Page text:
Conceived to take on the flood of cheap Chinese steel unbalancing world markets, the merged firm known as “Thyssenkrupp Tata Steel” will be based in the Netherlands. It will be second only to ArcelorMittal in the European steel
Thyssenkrupp's executive and supervisory boards agreed to “create a 50/50 joint venture, which will combine the European steel businesses of Thyssenkrupp and Tata Steel”, the Essen-based group said in a statement.
Final signatures would follow “shortly”, it added, while competition authorities in the European Union and other jurisdictions must still give the go-ahead.
Bosses hope the tie-up, which took more than two years to negotiate, will create between €400 and €500 million ($468-585 million) per year in savings.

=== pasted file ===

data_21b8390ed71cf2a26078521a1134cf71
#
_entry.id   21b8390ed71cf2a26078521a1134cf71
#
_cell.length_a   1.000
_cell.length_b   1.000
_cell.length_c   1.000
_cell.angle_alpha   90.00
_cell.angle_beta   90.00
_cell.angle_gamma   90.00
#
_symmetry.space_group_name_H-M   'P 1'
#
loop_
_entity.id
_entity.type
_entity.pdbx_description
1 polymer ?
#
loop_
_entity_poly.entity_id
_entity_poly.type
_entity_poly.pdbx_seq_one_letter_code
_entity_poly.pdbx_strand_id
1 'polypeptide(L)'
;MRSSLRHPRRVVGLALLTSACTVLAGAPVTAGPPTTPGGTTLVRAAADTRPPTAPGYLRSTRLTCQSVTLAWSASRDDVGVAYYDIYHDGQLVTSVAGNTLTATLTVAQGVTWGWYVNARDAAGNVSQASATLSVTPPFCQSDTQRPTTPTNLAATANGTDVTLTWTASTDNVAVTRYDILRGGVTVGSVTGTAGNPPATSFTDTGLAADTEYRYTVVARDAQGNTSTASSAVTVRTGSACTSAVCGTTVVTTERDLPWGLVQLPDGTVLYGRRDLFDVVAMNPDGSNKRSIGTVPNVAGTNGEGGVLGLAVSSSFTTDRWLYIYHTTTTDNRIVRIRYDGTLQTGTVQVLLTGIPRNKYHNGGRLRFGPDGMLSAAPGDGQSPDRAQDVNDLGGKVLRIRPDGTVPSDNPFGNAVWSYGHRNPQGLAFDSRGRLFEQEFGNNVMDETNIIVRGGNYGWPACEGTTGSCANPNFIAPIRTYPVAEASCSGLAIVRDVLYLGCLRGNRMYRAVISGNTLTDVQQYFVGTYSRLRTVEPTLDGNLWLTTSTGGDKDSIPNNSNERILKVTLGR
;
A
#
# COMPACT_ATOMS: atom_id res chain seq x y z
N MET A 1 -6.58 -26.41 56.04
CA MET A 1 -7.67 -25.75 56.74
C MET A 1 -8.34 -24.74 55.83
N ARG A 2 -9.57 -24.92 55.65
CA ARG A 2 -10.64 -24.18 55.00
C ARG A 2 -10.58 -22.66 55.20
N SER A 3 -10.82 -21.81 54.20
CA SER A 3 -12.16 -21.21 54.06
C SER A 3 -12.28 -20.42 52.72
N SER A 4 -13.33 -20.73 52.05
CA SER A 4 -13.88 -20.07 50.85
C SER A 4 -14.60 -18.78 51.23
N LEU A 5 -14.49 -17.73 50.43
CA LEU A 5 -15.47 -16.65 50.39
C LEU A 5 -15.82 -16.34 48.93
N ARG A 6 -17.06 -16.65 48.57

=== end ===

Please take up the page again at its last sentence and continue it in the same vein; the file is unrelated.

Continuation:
The merged firm will boast 48,000 employees spread around 34 sites, producing around 21 million tonnes of steel per year for revenues of around €15 billion.
ThyssenKrupp and Tata previously warned that the merger would mean around 4,000 jobs will be slashed in both production and administration, split evenly between the two firms.
Last December, ThyssenKrupp offered guarantees against layoffs and site closures to powerful German trade union IG Metall.
Workers had demonstrated several times against the plans by the group, whose products range from elevators to submarines as well as steel.